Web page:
Search this site





Event DB - temporal event storage

Travelling always gives me lots of time to think about new ideas. Today's 12 hours of flight gave me some some to spend brainstorming some ideas for my "sysadmin time machine" project.

I've come up with the following so far:

  • The concept of an event is something which has "when, where, and what"-ness. Other properties of events such as significance and who-reported-it are trivial. The key bits are when the event occurred, where it occurred, and what the event was.
  • Software logs happen to have these three key properties. Put simply: store it in a database that lets you search over a range of times and you have yourself a time machine.
  • Couple this with visualizations and statistical analysis. Trends are important. Automatic novelty detection is important.
  • Trends can be seen by viewing data over time - whether visual or formulaic (though the former is easier for Joe Average to see). An example trend would be showing a gradual increase in disk usage over a period of time.
  • Novelty detection can occur a number of ways. Something as simple as a homoskedasticity test could show if data were "normal" - though homoskedasticity only works well for linear models, iirc. I am not a statistician.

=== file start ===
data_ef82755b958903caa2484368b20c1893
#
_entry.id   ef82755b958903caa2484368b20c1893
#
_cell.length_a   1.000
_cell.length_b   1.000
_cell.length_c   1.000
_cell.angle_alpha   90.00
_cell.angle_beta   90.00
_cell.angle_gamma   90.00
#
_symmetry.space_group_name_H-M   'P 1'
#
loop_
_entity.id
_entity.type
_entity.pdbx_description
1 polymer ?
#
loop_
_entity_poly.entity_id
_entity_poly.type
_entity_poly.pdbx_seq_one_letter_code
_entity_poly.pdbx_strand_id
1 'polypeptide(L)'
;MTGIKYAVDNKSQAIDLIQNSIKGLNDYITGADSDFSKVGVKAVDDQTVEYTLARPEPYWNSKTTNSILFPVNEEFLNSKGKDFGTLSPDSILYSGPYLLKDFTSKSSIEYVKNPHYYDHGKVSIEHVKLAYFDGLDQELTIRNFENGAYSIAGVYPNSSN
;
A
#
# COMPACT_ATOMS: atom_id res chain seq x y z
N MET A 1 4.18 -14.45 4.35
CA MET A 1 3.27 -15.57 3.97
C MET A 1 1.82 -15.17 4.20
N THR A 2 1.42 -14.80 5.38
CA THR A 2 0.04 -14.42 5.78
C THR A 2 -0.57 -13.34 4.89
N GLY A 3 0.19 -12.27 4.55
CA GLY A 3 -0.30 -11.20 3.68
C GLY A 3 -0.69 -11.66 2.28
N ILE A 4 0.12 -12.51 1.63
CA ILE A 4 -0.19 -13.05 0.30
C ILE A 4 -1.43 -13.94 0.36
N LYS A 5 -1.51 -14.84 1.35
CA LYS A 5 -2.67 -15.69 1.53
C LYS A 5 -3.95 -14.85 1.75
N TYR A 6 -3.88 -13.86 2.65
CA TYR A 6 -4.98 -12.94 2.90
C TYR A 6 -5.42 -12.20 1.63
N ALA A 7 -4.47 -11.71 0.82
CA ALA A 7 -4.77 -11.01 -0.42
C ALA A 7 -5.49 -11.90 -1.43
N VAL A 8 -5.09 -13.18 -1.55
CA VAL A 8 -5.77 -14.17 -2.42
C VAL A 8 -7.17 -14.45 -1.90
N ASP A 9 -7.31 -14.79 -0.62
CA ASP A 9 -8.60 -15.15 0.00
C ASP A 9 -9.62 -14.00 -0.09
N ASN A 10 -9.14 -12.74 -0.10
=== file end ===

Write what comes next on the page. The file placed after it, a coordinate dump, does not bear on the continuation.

• Trend calculation can provide useful models predicting resource exhaustion, MTBNF, and other important data.
  • Novelty detection aids in fire fighting and post-hoc "Oops it's broken" forensics.
I'm hoping to find time to get an event storage prototype working soon. The following step would be to leverage RRDtool as a numeric storage medium and perform novelty/trend detection/analysis from its data.

The overall goal of this is to somewhat automate problem detection and significantly aid in problem cause/effect searching.

The eventdb system will likely support many interfaces:

  • syslog - hosts can log directly to eventdb
  • command line - scriptably/manually push data to the eventdb
  • generic numeric data input - a lame frontend to rrdtool, perhaps
Thus, all data would be pushed through eventdb which would figure out which on-disk data medium to store it in. Queries could be done asking eventdb about things such as "show me yesterday's mysql activity around 3am" or "compare average syscall usage across this week and last week"

This sort of trend and novelty mapping would be extremely useful in a production software environment to compare configuration or software changes. That is, last month's syscall averages might be much lower than this months - and perhaps the only change was a configuration file change or new software being pushed to production. You would be able to track the problem back to when it first showed up - hopefully correllating to some change that was known about. After all, the first step in solving a problem is knowing of its existence.

My experience with data analysis techniques is not extensive. So I wouldn't expect the data analysis tools in the prototype to sport anything fancy.

I need more hours in a day! Oh well, back to doing homework. Hopefully I'll have some time to prototype something soon.